How to make better coffee, whether pour-over, cold brew or Keurig
But here’s the thing about gadgets: No Japanese Origami dripper, no sleek high-tech grinder, no pouring tool and no temperature-controlled goose-neck kettle can overcome a batch of inferior beans. As James Hoffmann, managing director of Square Mile Coffee Roasters in East London and a general authority on the subject, writes in his latest volume, “The Best Coffee at Home”: Depending on your method, you should use beans four to five days after they’ve been roasted (for filter coffee) or seven to eight days after the roast (for espresso). But either way, once you’ve opened the bag, you should plan to use it up within two weeks.
It’s safe to say, you won’t consistently find these kind of freshly roasted beans at supermarkets, even at Whole Foods. Which is why you need to frequent, and befriend the team, at your local roastery. They’ll make sure you start with the freshest beans, often sourced from small farms or collectives that have developed close relationships with roasters.
Over the years, I’ve written a lot about brewing coffee at home and my relationship with the drink. As we head into the cooler months, I thought it would a good time to collect these articles on a single page, for easy reference if nothing else.
My knowledge, like the industry’s, has evolved, which is just another way of saying that I might approach some of these stories differently in 2022. But I think they still give you an idea of how different brewers, techniques, beans, water temperatures, roast levels and more can affect what you taste in the cup.
The stories may not change how you brew coffee at home, and that’s cool. If I’ve learned one thing about coffee over the years, it’s this: People love to fight for their right to enjoy a dark-roast blend that’s been reduced to mud after an hour on the warming plate of a Mr. Coffee.
And you know what? They’re right. Coffee is one of the most personal things you consume, day in and day out. It should be prepared just as you like it.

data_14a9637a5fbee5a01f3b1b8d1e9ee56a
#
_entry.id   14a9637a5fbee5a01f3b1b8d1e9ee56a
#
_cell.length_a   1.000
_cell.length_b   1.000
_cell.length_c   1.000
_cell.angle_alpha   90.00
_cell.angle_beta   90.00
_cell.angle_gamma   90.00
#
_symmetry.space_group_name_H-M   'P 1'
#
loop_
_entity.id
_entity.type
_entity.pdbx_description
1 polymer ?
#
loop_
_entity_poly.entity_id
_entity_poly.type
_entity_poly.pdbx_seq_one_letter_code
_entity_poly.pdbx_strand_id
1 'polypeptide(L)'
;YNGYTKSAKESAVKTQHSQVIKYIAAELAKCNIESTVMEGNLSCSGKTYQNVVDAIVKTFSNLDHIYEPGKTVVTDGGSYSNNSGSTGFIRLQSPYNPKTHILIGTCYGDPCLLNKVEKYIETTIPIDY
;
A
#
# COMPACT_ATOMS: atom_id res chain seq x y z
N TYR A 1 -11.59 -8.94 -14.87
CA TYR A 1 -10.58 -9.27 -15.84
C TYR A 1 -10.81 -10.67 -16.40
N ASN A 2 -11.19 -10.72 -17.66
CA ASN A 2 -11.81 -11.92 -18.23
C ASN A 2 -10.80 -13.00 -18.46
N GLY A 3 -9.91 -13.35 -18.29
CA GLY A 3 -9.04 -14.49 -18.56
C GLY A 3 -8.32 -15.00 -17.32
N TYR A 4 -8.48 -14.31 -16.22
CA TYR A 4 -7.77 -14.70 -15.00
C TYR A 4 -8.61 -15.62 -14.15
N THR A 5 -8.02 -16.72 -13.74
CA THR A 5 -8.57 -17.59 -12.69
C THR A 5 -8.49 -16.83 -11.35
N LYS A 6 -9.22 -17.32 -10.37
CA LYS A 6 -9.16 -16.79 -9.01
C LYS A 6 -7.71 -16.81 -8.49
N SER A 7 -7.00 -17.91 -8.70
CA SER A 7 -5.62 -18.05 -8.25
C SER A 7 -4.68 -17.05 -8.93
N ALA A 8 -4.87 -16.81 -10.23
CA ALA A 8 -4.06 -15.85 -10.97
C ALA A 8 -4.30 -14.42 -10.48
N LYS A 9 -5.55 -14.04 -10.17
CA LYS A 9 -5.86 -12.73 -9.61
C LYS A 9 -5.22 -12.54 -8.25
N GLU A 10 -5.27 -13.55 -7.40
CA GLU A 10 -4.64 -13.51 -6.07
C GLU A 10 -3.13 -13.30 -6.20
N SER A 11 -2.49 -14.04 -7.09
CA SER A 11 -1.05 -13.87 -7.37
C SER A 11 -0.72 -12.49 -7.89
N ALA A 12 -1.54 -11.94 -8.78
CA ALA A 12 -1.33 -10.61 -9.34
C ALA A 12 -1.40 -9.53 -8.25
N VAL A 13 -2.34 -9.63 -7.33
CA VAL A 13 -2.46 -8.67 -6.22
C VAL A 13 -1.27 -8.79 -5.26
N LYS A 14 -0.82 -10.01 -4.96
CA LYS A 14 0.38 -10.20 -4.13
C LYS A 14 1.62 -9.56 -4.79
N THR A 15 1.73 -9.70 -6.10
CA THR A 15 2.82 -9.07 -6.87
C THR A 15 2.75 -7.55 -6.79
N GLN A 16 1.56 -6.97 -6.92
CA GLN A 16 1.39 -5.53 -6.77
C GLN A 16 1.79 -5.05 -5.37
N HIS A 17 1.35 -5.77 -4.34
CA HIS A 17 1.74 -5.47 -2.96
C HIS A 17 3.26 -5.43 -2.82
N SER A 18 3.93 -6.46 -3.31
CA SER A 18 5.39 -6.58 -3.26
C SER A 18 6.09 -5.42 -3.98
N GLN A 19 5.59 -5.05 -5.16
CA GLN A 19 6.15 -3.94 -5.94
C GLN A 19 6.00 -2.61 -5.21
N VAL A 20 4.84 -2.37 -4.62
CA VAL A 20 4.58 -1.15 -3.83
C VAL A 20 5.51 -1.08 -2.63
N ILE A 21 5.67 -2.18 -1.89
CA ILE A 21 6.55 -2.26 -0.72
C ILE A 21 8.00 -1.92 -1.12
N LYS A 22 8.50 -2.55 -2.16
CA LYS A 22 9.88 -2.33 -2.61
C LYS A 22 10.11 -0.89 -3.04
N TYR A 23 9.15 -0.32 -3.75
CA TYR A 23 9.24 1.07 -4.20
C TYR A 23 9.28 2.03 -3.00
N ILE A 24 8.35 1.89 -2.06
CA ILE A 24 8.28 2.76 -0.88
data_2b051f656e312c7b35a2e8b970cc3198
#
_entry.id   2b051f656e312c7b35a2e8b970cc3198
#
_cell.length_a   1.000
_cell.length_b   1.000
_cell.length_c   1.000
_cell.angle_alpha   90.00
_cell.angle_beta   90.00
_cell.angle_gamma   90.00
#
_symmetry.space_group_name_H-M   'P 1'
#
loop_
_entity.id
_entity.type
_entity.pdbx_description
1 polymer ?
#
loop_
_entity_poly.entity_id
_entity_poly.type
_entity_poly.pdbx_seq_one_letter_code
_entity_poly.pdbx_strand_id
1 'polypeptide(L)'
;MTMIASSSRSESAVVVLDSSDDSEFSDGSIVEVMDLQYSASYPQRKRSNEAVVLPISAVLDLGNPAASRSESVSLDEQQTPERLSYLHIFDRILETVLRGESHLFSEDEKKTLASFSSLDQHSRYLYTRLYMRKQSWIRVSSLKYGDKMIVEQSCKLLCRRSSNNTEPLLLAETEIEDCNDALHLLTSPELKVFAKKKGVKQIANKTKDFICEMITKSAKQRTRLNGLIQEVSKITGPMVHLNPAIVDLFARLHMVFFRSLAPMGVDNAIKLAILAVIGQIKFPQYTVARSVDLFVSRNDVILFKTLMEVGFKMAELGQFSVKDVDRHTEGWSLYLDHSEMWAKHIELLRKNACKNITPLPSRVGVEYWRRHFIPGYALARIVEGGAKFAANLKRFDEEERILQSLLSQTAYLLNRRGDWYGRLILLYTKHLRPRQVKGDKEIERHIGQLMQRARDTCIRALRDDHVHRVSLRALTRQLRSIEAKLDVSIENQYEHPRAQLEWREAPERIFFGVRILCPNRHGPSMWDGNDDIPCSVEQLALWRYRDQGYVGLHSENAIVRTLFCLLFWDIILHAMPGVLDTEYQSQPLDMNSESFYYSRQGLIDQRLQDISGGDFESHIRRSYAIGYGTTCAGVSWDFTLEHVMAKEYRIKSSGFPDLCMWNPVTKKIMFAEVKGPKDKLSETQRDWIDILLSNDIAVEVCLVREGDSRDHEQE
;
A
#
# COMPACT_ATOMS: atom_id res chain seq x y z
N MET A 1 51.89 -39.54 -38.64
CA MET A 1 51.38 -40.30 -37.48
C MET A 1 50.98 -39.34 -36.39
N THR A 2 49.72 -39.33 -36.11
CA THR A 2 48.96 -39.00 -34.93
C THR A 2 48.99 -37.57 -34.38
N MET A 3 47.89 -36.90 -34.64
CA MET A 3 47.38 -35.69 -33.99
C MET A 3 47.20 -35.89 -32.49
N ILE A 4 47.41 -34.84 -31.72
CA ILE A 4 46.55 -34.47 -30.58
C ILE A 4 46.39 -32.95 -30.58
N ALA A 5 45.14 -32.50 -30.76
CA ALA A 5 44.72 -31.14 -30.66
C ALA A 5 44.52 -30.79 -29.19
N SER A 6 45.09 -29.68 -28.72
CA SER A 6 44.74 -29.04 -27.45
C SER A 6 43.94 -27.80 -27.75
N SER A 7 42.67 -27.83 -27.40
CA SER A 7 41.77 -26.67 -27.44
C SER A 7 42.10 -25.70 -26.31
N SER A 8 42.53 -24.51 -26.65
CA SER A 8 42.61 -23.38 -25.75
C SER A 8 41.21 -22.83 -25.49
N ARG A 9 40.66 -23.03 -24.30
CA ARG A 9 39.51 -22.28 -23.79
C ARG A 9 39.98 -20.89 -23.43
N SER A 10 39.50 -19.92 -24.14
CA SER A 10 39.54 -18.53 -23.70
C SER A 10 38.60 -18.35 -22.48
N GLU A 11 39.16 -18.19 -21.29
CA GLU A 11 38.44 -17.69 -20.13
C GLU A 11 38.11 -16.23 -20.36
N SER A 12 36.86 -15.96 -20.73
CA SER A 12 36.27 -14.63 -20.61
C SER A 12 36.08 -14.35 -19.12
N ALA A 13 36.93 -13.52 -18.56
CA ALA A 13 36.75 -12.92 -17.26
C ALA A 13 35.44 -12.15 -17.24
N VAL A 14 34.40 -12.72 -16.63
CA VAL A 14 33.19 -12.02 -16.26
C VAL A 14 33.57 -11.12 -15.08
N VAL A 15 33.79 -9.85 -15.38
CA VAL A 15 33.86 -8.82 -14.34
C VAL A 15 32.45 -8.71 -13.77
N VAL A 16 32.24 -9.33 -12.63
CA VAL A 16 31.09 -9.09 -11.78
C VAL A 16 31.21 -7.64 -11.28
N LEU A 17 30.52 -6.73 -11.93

How to brew better coffee at home and save money in 5 easy steps: You don’t have to be a barista to make better coffee. With just a small investment in equipment — you don’t need a scale or thermometer! — and a little bit of time, you can turn your morning cup into something appreciably better than what you can make from a cheap drip coffee maker or a Keurig.
How to hack your Keurig machine and get a better cup of coffee: Speaking of the Keurig, the popular push-bottom brewer may be anathema to specialty-coffee snobs, but, as we discover, you can improve the machine’s performance with a few important alterations.
I thought cold brew coffee wasn’t worth a hill of beans until I used the right ones: Cold brew is a divisive subject among coffee lovers for one reason: Steeping ground beans in cold (or room temperature) water doesn’t extract the same flavors as steeping them in hot water. The cold-brew process produces a cup that’s sweeter and rounder, for sure, but usually at the expense of acids and other flavor compounds that give coffee depth and balance. These two recipes, however, produce a coffee that has more complexity than your typical cold brew.
Each coffee brewing method has pros and cons. We tried 5 to help you find your perfect cup. No two coffee brewers are alike, even when using the same beans. Each will extract different flavors. Each will result in a different viscosity, or weight, which you can sense on the tongue. Which is why it’s important to find the brewer that best suits your tastes. (By the way, if you’re curious, Mia Farrow went with the Chemex.)
How to make an excellent coffee pour-over and start your day right: Do you consider making coffee by hand a hassle? This streamlined recipe delivers many of the benefits of pour-over coffee without all the equipment and fuss. The recipe also suggests you can treat the morning ritual more like a meditation, one that results in a stimulant, the perfect combination to start any day.
Coffee at home: Experiments in brewing. You might wonder why there are so many coffee brewers on the market, some that require no skill and some that take weeks to master. We take you through the pros and cons of nine brewing systems, whether a French press or a cool Japanese siphon that requires a small butane burner. You might find one that aligns with your daily habits and needs.
Coffee is not just a drug to make us good worker bees. It’s a pleasure. No matter how you brew coffee, you shouldn’t treat the drink as if its sole purpose is to prepare you for another day on the hamster wheel. Kick back. Hold a warm cup between your hands. Enjoy it for what it is: One of life’s great pleasures.